Other dissidents, US asks Vietnam after "Mother Mushroom" was released
The US government seeks to release more political prisoners in Vietnam after local authorities released "Mother Mushroom," a prominent dissident, following Defense Minister Jim Mattis' visit this week.
Nguyen Ngoc Nhuy Nhu Quynh, a 39-year-old blogger best known as Mother Pilz for her daughter's nickname, was released early Wednesday and later arrived the same day with her mother and children in the US, the US said. Embassy. Embassy spokeswoman Karen Tang said that Ms. Quynh and her family made clear in previous talks with American officials that she would go to the US if she were released.
Washington has made a great effort to free Ms. Quynh. She was arguably the most prominent government critic incarcerated in recent years, and was known in Vietnam for her campaigns on human rights and environmental issues, notably toxic waste that destroyed sea life on a major stretch of coastline in 201
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In 2016, people in Hanoi protested about mass fishing deaths in the central province of Vietnam. They are holding a large banner reading "Who poisoned the coast of Vietnam?"
luong thai linh / agency for European press photography
She was arrested in October 2016 and subsequently sentenced to 10 years in prison for slandering the Communist government of Vietnam. At one point, Ms. Quynh's 11-year-old daughter wrote to First Lady Melania Trump to secure her mother's release prior to President Trump's visit to Vietnam for a business summit last year.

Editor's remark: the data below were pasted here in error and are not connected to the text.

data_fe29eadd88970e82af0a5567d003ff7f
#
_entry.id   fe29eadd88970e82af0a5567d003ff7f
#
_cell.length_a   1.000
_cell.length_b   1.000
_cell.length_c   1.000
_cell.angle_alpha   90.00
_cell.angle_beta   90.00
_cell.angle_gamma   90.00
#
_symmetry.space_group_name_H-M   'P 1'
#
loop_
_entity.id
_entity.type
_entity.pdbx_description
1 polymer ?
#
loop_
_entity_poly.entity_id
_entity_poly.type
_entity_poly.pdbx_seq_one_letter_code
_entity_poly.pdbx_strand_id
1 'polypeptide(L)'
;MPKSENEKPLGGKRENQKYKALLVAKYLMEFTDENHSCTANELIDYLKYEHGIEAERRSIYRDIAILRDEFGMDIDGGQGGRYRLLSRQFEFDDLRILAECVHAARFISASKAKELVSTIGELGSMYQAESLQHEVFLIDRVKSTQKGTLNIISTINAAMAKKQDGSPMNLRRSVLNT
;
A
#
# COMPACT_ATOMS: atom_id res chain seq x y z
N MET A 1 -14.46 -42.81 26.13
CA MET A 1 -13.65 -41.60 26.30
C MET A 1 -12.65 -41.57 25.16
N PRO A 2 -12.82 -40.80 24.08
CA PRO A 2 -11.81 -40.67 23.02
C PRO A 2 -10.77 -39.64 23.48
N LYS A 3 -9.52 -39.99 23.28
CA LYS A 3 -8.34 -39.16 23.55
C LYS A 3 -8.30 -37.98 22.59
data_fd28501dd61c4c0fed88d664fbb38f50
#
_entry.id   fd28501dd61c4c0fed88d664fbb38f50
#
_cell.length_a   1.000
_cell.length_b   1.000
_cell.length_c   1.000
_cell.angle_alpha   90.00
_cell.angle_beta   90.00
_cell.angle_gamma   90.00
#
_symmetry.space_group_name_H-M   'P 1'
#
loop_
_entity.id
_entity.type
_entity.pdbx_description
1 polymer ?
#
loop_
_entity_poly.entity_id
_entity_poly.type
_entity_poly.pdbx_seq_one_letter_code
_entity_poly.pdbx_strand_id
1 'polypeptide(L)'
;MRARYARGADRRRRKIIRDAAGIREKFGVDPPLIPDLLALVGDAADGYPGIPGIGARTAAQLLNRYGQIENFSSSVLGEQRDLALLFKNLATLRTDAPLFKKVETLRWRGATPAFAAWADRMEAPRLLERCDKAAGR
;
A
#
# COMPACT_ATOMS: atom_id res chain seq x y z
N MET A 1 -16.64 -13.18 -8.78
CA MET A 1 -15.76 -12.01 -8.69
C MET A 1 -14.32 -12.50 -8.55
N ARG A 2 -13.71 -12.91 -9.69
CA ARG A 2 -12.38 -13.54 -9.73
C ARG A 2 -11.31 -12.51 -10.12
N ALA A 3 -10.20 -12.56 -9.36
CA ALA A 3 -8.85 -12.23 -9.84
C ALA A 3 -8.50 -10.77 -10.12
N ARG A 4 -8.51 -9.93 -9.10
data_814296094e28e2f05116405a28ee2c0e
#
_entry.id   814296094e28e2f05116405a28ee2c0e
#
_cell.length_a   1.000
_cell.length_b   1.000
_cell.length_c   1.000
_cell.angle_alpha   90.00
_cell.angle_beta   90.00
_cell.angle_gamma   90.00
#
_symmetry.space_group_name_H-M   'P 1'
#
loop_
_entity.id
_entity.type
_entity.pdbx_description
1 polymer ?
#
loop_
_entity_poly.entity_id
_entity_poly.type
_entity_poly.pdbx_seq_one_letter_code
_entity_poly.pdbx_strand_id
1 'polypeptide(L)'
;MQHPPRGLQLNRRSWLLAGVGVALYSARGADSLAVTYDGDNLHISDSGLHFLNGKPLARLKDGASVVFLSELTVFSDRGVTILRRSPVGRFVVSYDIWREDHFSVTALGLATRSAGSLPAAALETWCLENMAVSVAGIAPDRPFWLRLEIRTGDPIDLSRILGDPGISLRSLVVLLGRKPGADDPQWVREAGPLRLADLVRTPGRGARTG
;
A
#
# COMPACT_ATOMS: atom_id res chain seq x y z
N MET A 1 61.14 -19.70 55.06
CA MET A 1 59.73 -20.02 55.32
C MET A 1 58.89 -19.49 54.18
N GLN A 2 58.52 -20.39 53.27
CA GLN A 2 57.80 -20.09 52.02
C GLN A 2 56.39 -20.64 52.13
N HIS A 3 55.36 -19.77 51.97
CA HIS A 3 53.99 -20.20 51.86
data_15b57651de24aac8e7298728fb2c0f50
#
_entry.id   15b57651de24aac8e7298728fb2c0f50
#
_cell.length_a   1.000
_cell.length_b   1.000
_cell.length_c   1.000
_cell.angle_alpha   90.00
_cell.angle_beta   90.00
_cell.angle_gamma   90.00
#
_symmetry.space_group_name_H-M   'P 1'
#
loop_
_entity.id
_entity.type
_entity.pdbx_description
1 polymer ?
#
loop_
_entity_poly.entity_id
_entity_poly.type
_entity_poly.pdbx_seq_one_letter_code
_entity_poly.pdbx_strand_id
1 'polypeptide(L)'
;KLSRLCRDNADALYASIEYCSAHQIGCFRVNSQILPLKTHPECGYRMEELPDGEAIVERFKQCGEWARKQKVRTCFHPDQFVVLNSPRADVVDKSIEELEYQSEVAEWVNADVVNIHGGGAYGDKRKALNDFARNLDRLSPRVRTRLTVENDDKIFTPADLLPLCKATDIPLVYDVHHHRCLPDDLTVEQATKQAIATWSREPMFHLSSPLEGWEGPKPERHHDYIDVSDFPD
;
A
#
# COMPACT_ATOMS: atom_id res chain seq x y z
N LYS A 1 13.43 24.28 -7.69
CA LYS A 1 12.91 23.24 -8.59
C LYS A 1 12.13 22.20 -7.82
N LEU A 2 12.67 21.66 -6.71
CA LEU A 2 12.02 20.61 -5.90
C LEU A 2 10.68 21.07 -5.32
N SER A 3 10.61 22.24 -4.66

It is unclear whether Ms. Quynh is released was linked to Mr. Mattis' visit, during which he visited a site contaminated by Agent Orange Dioxin during the Vietnam War. As of next year, the US will fund a cleanup operation aimed at improving relations between the two war opponents and counteracting China's growing influence in the region.
U.S. Officials are now calling on the Vietnamese government to release more political prisoners. He wants the country to "allow all Vietnamese citizens to express their views without fear of retaliation," said Ms. Tang.
Vietnamese officials did not respond to appeals for an opinion on Ms. Quynh's release.
Vietnam launched one In 2016, the dissidents were resolutely persecuted, partly due to the authorities' concern over the way
(19659009) More than 100 political prisoners remain in Vietnamese prisons, often under miserable conditions, according to Amnesty International.
This number rose on Wednesday, when another activist was sentenced to seven years in prison after a one-day test. The prosecutors accused 27-year-old Nguyen Dinh Thanh of spreading propaganda against the state by distributing leaflets calling on workers to protest against proposals to sell land to foreign companies.
Write to James Hookway to James .hookway @ wsj.com